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The University of Hawaiʻi at Mānoa’s Provost Strategic Investment Initiative, a campus-wide competition designed to increase cross-unit and cross-disciplinary collaboration in strategic areas, is now accepting proposals. This year, $1.5 million in funding has been allocated to the competition, themed “Building on Lessons Learned through the Pandemic.” The deadline for submissions is May 2.

Submissions for the competition may include:

  • Innovations in online and hybrid course and program delivery;
  • Attracting and retaining new learners (including transfers, non-traditional students);
  • High-impact practices that support student success and close achievement gaps;
  • Holistic support for students, faculty and staff (including wellness, career development, etc.).

Go to the 2002 Provost Strategic Initiative Investment page for more details.

We’ve seen many innovative proposals come through this competition, which led to successful and very impactful outcomes since their startups
—Michael Bruno

The inaugural competition, launched in 2017, provided start-up funding for a diverse set of initiatives. The second competition in 2020 focused on innovation in lower-division course delivery and integrating the university’s top faculty and researchers into the undergraduate experience.

This is the third time the strategic investment initiative is being offered, which has since provided nearly $3 million toward 24 multidisciplinary integrated research and education projects that help produce transformational change across the university.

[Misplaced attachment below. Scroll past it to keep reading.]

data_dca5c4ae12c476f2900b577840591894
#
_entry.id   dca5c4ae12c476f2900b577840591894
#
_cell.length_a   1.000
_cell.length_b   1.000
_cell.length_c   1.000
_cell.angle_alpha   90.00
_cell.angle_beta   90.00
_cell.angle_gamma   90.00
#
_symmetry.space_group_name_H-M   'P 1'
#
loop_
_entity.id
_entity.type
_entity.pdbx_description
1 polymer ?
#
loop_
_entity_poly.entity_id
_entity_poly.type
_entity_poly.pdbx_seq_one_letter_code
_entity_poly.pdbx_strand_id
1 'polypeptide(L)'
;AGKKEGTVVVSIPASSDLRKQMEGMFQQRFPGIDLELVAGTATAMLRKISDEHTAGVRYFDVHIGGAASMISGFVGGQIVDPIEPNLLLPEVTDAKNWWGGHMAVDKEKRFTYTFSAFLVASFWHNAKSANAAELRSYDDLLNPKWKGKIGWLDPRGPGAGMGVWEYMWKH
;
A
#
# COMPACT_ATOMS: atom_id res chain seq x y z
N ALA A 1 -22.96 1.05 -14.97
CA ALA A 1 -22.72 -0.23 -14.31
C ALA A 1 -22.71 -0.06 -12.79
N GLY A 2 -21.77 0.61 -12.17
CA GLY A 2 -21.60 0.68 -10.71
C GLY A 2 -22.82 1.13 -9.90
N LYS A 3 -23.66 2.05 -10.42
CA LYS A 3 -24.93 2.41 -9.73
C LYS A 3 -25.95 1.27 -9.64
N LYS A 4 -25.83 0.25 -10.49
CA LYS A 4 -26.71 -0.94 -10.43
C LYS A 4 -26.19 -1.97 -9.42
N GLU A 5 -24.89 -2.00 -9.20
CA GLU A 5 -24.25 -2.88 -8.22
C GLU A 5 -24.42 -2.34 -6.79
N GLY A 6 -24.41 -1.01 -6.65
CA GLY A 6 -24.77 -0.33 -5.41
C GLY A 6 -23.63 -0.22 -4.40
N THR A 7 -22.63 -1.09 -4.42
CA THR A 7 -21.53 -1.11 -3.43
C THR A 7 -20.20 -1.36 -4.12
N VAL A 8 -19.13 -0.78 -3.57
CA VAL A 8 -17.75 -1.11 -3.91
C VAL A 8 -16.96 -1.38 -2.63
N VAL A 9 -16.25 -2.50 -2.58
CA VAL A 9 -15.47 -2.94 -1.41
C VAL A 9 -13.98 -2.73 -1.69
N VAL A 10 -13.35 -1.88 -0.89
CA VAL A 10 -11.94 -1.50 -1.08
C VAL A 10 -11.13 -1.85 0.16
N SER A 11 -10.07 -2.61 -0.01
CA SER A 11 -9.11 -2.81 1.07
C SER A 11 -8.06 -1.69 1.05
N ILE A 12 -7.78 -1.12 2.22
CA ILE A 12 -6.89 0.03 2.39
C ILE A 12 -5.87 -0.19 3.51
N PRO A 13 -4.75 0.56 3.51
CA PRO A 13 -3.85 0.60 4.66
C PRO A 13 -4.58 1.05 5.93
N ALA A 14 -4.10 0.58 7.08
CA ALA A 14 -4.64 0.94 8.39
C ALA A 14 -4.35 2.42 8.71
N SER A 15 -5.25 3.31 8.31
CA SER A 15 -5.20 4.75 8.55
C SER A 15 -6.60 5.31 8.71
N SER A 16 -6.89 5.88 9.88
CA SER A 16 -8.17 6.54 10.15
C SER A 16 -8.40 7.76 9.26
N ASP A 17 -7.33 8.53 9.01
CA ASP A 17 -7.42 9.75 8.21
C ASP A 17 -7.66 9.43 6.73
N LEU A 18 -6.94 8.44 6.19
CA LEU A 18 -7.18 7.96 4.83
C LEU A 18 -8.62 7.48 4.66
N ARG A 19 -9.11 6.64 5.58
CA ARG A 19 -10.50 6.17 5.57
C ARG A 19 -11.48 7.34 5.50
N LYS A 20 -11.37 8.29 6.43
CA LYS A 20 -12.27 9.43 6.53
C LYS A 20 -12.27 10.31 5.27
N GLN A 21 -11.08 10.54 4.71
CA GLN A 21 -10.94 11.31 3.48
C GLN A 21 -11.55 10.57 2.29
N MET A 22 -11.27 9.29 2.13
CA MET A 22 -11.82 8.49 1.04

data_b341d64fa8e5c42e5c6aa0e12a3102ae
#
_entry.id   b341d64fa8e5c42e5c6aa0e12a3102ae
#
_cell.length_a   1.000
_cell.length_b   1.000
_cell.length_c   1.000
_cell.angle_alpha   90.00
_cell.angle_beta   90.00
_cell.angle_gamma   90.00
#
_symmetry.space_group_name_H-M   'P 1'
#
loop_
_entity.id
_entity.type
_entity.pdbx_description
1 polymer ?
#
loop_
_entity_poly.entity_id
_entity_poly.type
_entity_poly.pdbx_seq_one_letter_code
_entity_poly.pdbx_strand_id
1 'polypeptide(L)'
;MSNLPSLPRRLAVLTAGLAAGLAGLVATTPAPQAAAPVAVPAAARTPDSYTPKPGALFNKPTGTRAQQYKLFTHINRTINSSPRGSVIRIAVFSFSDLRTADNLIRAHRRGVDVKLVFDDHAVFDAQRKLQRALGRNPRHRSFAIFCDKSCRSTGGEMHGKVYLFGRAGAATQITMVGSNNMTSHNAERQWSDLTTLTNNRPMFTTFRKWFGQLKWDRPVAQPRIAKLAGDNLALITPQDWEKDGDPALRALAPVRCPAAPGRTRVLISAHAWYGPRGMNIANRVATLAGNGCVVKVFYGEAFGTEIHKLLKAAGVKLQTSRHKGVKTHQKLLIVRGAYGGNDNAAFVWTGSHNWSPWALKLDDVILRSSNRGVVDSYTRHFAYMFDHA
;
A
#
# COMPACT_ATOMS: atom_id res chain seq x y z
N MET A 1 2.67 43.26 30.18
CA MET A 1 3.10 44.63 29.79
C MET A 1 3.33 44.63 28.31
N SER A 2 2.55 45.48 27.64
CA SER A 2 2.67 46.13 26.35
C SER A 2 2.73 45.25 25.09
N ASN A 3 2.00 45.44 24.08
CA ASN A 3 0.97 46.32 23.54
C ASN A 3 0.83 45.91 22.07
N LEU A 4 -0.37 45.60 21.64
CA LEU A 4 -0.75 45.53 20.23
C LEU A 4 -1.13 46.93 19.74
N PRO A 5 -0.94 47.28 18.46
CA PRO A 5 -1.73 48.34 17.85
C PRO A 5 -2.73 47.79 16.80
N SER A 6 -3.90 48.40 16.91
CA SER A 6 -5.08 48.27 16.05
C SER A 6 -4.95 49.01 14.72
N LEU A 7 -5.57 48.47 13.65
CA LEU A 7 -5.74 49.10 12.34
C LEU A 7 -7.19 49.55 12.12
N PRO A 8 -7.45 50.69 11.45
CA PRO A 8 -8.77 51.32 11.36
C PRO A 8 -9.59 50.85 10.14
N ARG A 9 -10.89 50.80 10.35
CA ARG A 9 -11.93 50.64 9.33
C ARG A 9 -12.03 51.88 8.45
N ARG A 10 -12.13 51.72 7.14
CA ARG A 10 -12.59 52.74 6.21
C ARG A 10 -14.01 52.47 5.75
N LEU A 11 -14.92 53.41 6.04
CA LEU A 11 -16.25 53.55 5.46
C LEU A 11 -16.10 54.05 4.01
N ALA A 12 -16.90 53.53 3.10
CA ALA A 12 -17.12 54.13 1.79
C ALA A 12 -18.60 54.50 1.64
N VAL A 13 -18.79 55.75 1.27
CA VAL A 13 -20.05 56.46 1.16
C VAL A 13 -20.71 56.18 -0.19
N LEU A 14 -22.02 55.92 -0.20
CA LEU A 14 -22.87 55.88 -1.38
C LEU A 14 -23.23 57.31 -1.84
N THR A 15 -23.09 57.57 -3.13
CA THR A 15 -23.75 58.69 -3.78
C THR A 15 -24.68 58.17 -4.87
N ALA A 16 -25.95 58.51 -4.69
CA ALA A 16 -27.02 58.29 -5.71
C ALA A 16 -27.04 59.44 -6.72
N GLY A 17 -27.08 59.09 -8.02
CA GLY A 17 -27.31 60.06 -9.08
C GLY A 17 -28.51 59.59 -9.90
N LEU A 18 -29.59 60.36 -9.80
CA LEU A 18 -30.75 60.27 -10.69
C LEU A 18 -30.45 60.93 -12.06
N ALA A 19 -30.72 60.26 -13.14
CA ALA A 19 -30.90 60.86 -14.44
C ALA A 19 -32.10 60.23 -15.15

“We’ve seen many innovative proposals come through this competition, which led to successful and very impactful outcomes since their startups,” said UH Mānoa Provost Michael Bruno. “Our faculty and staff have certainly persevered through a multitude of challenges in their respective areas during the pandemic and it will be interesting to see how we can turn those lessons into a collaborative approach that can impact student retention and engagement, program delivery and support for everyone in our campus community.”

Impactful projects funded

people sifting through soil and sand
C-MĀIKI researchers perform microbiome research in Waimea Valley. (Photo credit: Scott Nishi, UH Foundation)

Among previously funded projects include the Center for Microbiome Analysis through Island Knowledge and Investigation (C-MĀIKI), which was funded with an initial investment of $700,000. Since that initial investment, C-MĀIKI has generated more than $11 million in extramural funding to support research and curriculum development.

The Hawaiʻi Symphony Orchestra performed concerts at the Neal S. Blaisdell concert hall in May and November 2018.

The Symphony of Hawaiian Bird project is another example that incorporates both science and music, to help educate the community about Hawaiian birds and the ongoing extinction crisis faced by native forest bird species. In 2018, the partnership with the Hawaiʻi Symphony Orchestra included performances that brought together thousands of students, teachers, parents, scientists, educators, composers, artists and conservationists to celebrate Hawaiʻi’s endangered native forest birds and hear their songs.

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